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  1. #1
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    Was It Diacetyl?

    When tasting the National Distillers Old Taylors I mentioned yesterday in the daily tasting thread, I was struck by the deep butterscotch-like taste of the whiskeys.

    Not all whiskeys from 30-40 years ago and more have that taste, but many do.

    In 2006, a special event was organised by Brown-Forman at which a number of historical bottles of Old Forester were tasted, dating back to whiskey that would have been distilled in the 1940's. John Lipman reported on the tasting on another website and said that the older ones all had a butterscotch-like taste.

    I have speculated that the use of older trees for barrel wood might have imparted this complexity but I now am wondering if fermentations then might have contained larger amounts of diacetyl than today.

    Interested readers may refer to the discussion of diacetyl in Wikipedia. Its alternate chemical names are given and other properties discussed.

    Wikipedia states that in brewing (and many beer fans are familiar with the buttery dicetyl taste in certain ales), a "diacetyl rest" is often allowed to occur after fermentation. This allows the yeast to re-absorb the diacetyl produced during active fermentation. The entry explains exactly how (in chemical terms) diacetyl is created, it is a substance that exits the yeast cells but can somehow re-enter them with a consequent neutralization of the taste associated with it.

    I wonder if Old Taylor fermentations in the 1980's and earlier might have been done in a way to favor production of large amounts of dicetyl, or at least, that is how the ferments occurred at the time for this brand and some others in the ND stable (and possibly again in some other distilleries for some other bourbons). As discussed earlier in a different context, Old Taylor may not have had this keynote taste in the 70's and earlier, so it is possible that either intentionally or otherwise, the fermentations were conducted in the 70's and 80's in a way to impart this character but not earlier.

    The fact that other bourbons had the taste suggests to me it was a traditional bourbon flavour - not the only one to be sure, but one type of flavor associated with some distilleries in Kentucky.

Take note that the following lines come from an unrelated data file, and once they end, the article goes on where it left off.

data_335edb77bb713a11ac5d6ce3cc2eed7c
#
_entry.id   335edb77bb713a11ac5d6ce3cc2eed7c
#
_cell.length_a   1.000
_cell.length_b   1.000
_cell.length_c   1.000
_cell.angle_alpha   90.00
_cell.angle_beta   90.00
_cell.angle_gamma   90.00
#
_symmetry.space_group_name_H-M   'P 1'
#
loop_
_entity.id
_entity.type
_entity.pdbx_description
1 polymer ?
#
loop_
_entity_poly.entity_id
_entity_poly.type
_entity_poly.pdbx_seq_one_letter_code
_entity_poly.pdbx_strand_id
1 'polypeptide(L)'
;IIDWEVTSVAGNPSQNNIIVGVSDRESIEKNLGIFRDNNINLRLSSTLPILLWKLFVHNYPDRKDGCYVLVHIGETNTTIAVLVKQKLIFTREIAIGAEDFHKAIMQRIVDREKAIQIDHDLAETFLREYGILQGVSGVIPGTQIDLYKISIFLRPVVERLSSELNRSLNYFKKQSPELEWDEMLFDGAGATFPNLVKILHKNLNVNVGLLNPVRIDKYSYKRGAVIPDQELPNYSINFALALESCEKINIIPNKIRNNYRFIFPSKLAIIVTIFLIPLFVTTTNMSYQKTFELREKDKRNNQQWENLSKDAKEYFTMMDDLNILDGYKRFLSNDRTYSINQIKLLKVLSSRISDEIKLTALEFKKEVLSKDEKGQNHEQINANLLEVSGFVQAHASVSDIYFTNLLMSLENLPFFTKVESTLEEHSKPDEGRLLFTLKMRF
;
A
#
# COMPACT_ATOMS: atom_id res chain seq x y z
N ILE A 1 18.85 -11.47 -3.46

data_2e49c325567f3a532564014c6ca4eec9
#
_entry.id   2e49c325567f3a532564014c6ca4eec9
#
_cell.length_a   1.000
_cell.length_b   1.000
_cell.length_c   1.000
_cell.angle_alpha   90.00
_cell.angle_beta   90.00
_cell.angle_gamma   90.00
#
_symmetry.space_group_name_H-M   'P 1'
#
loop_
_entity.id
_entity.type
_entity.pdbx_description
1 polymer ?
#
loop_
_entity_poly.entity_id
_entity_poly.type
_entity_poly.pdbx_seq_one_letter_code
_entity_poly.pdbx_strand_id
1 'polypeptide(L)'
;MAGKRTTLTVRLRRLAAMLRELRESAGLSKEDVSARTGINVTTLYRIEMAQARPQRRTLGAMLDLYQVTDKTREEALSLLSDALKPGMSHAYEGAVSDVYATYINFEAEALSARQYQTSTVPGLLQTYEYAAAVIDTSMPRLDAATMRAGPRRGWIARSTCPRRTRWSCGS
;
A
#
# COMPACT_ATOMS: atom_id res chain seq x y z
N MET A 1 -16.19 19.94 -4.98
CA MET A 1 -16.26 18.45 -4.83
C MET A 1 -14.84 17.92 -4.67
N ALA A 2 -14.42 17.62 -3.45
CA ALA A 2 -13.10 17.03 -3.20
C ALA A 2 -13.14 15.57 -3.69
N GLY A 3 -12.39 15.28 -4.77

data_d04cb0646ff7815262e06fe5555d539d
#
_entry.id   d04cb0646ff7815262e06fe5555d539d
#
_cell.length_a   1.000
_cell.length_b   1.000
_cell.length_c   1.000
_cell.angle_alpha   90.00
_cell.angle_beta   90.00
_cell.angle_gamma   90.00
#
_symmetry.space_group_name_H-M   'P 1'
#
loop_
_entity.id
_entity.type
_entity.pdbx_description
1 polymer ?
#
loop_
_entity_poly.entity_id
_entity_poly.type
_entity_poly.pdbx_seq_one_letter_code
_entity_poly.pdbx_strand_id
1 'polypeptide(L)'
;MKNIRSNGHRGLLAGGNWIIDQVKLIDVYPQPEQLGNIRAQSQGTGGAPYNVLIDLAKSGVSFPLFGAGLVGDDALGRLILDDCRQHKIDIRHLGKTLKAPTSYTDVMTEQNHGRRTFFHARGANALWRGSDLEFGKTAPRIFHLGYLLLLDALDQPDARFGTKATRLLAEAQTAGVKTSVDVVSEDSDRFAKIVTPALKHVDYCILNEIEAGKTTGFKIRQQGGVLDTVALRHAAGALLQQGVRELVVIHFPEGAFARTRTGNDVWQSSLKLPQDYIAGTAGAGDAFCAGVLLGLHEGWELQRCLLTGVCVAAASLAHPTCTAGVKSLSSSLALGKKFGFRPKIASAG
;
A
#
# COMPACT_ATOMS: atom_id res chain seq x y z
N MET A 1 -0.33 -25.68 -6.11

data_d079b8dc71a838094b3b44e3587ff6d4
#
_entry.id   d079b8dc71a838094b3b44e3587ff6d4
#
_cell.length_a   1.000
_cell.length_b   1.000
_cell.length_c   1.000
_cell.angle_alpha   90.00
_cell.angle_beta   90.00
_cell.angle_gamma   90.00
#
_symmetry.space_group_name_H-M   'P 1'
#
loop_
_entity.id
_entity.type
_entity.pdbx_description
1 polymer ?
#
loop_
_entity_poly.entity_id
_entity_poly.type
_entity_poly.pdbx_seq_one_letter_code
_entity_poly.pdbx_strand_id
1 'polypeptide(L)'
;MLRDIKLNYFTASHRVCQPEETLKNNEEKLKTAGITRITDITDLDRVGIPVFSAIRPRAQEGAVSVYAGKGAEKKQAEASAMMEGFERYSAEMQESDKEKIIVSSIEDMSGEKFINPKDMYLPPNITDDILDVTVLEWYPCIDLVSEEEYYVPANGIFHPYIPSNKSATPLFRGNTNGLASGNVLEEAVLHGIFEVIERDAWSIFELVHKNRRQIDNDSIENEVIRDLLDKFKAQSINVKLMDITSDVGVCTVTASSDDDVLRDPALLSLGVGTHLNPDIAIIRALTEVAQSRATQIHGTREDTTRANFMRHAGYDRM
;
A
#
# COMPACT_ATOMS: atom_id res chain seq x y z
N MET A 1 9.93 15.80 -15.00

In saying all the above, I am assuming of course that diacetyl can equal atmosphere pressure under sufficient heat (i.e., vaporize) but this seems clear from the Wikipedia entry which states a vaporisation temperature for diacetyl of 88 degrees C. This would be something over 200 F. and clearly since water and other compounds boiling at around that point enter a whiskey distillate so might diacetyl.

    Also, I can foresee that old-time distillers might not have wanted to rest the ferment for two to three days after its completion. Doing this might have been excessively costly and interrupted unduly the efficiency of the mashing/fermentation/distilling cycle.

    I'd be interested in anyone's comments especially brewers familiar with diacetyl and its properties or SB-ers with laboratory or chemistry experience. (Ed, any thoughts?).

    Gary
    Last edited by Gillman; 10-19-2007 at 05:03.

  2. #2
    Bourbonian of the Year 2002 and Guru
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    Re: Was It Diacetyl?

    What comes to my mind is that, with modern computer controls, distillers can be very precise about controlling fermentation. "Control" basically means using cold water (inside pipes inside the fermenters) to adjust the temperature of the fermenting mash. Controlling the fermentation temperature allows you to control exactly when the fermentation will be completed. The idea is to minimize the hold time between the completion of fermentation and the start of distillation, because there is a risk during that waiting period of unwanted microorganisms contaminating the beer.

    It may be that, in earlier days, when this science was not as evolved as it is now, there may have been more opportunity for diacetyl re-absorption. It was not deliberate, but had a happy result.

  3. #3
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    Re: Was It Diacetyl?

    Thanks for this, but if I read that Wikipedia entry right, the diacetyl rest is intended to reduce dicetyl flavor (through re-absorbtion), so if today they go straight to the distilling towers from fermentation completion, would that not tend to preserve the diacetyl flavor in the beer? Perhaps though since fermentation is controlled much more closely today than a generation ago, the answer is the yeasts do not produce much diacetyl to begin with. Certainly many brewers seem to get a handle on this, other than those who intentionally want to impart a measure of dicetyl character to their beers. Many winemakers wish to, Wikipedia gives examples of those buttery Chards. (I like those when served iced, but when served coolish or warmer they seem "too much", often).

    Gary
    Last edited by Gillman; 10-19-2007 at 12:45.

  4. #4
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    Re: Was It Diacetyl?

    Gary,
    Your right on about the diacetyl rest.